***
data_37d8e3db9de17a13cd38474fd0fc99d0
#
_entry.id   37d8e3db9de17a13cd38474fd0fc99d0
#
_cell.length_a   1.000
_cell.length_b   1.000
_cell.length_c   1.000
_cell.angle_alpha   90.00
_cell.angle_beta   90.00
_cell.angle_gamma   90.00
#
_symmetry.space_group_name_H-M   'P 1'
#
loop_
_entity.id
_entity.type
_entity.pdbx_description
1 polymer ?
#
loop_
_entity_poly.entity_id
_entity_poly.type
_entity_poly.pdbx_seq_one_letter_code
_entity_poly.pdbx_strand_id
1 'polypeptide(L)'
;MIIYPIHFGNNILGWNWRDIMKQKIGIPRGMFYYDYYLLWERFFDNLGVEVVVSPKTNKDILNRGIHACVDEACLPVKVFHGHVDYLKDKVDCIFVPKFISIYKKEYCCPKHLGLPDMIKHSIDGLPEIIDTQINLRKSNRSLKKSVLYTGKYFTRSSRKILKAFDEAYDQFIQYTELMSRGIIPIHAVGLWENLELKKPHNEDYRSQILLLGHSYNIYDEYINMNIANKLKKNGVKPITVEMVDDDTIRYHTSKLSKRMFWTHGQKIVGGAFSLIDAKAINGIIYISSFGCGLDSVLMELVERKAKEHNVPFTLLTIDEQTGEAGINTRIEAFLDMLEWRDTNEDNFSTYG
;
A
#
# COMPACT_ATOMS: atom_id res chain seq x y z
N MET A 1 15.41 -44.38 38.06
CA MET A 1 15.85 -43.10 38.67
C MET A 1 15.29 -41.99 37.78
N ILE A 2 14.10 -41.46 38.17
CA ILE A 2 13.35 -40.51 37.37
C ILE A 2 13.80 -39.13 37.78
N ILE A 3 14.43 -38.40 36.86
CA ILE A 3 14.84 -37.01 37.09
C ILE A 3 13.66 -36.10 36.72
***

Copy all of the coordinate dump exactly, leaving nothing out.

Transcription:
data_37d8e3db9de17a13cd38474fd0fc99d0
#
_entry.id   37d8e3db9de17a13cd38474fd0fc99d0
#
_cell.length_a   1.000
_cell.length_b   1.000
_cell.length_c   1.000
_cell.angle_alpha   90.00
_cell.angle_beta   90.00
_cell.angle_gamma   90.00
#
_symmetry.space_group_name_H-M   'P 1'
#
loop_
_entity.id
_entity.type
_entity.pdbx_description
1 polymer ?
#
loop_
_entity_poly.entity_id
_entity_poly.type
_entity_poly.pdbx_seq_one_letter_code
_entity_poly.pdbx_strand_id
1 'polypeptide(L)'
;MIIYPIHFGNNILGWNWRDIMKQKIGIPRGMFYYDYYLLWERFFDNLGVEVVVSPKTNKDILNRGIHACVDEACLPVKVFHGHVDYLKDKVDCIFVPKFISIYKKEYCCPKHLGLPDMIKHSIDGLPEIIDTQINLRKSNRSLKKSVLYTGKYFTRSSRKILKAFDEAYDQFIQYTELMSRGIIPIHAVGLWENLELKKPHNEDYRSQILLLGHSYNIYDEYINMNIANKLKKNGVKPITVEMVDDDTIRYHTSKLSKRMFWTHGQKIVGGAFSLIDAKAINGIIYISSFGCGLDSVLMELVERKAKEHNVPFTLLTIDEQTGEAGINTRIEAFLDMLEWRDTNEDNFSTYG
;
A
#
# COMPACT_ATOMS: atom_id res chain seq x y z
N MET A 1 15.41 -44.38 38.06
CA MET A 1 15.85 -43.10 38.67
C MET A 1 15.29 -41.99 37.78
N ILE A 2 14.10 -41.46 38.17
CA ILE A 2 13.35 -40.51 37.37
C ILE A 2 13.80 -39.13 37.78
N ILE A 3 14.43 -38.40 36.86
CA ILE A 3 14.84 -37.01 37.09
C ILE A 3 13.66 -36.10 36.72